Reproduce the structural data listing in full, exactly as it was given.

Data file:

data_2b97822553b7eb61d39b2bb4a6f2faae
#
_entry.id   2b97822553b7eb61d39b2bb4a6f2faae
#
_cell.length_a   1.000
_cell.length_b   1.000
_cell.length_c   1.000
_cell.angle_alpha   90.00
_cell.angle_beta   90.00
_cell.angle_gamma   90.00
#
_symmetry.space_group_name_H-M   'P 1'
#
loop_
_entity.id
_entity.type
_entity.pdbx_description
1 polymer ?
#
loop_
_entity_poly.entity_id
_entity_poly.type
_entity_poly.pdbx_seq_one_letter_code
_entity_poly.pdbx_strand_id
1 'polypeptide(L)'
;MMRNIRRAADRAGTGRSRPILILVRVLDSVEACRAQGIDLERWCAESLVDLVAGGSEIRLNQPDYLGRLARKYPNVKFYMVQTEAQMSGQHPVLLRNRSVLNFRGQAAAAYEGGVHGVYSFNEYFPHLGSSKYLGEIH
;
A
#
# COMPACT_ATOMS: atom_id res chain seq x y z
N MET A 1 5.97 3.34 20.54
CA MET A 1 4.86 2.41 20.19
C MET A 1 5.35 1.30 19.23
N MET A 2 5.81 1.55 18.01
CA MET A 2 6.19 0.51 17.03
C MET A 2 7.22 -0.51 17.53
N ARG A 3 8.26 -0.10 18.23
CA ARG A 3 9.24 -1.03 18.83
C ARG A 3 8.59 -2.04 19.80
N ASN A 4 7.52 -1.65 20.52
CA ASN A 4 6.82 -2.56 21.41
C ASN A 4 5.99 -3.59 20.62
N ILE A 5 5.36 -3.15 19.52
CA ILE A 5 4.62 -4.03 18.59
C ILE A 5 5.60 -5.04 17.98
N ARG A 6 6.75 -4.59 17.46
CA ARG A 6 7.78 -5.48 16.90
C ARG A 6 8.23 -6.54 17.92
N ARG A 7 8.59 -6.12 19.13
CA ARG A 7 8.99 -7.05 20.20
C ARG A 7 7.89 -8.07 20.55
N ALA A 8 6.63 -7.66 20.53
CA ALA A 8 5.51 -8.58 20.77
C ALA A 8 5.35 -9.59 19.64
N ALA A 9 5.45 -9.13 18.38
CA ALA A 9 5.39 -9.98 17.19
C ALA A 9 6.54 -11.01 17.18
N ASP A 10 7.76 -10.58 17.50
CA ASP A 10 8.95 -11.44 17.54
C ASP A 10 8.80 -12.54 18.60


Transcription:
data_2b97822553b7eb61d39b2bb4a6f2faae
#
_entry.id   2b97822553b7eb61d39b2bb4a6f2faae
#
_cell.length_a   1.000
_cell.length_b   1.000
_cell.length_c   1.000
_cell.angle_alpha   90.00
_cell.angle_beta   90.00
_cell.angle_gamma   90.00
#
_symmetry.space_group_name_H-M   'P 1'
#
loop_
_entity.id
_entity.type
_entity.pdbx_description
1 polymer ?
#
loop_
_entity_poly.entity_id
_entity_poly.type
_entity_poly.pdbx_seq_one_letter_code
_entity_poly.pdbx_strand_id
1 'polypeptide(L)'
;MMRNIRRAADRAGTGRSRPILILVRVLDSVEACRAQGIDLERWCAESLVDLVAGGSEIRLNQPDYLGRLARKYPNVKFYMVQTEAQMSGQHPVLLRNRSVLNFRGQAAAAYEGGVHGVYSFNEYFPHLGSSKYLGEIH
;
A
#
# COMPACT_ATOMS: atom_id res chain seq x y z
N MET A 1 5.97 3.34 20.54
CA MET A 1 4.86 2.41 20.19
C MET A 1 5.35 1.30 19.23
N MET A 2 5.81 1.55 18.01
CA MET A 2 6.19 0.51 17.03
C MET A 2 7.22 -0.51 17.53
N ARG A 3 8.26 -0.10 18.23
CA ARG A 3 9.24 -1.03 18.83
C ARG A 3 8.59 -2.04 19.80
N ASN A 4 7.52 -1.65 20.52
CA ASN A 4 6.82 -2.56 21.41
C ASN A 4 5.99 -3.59 20.62
N ILE A 5 5.36 -3.15 19.52
CA ILE A 5 4.62 -4.03 18.59
C ILE A 5 5.60 -5.04 17.98
N ARG A 6 6.75 -4.59 17.46
CA ARG A 6 7.78 -5.48 16.90
C ARG A 6 8.23 -6.54 17.92
N ARG A 7 8.59 -6.12 19.13
CA ARG A 7 8.99 -7.05 20.20
C ARG A 7 7.89 -8.07 20.55
N ALA A 8 6.63 -7.66 20.53
CA ALA A 8 5.51 -8.58 20.77
C ALA A 8 5.35 -9.59 19.64
N ALA A 9 5.45 -9.13 18.38
CA ALA A 9 5.39 -9.98 17.19
C ALA A 9 6.54 -11.01 17.18
N ASP A 10 7.76 -10.58 17.50
CA ASP A 10 8.95 -11.44 17.54
C ASP A 10 8.80 -12.54 18.60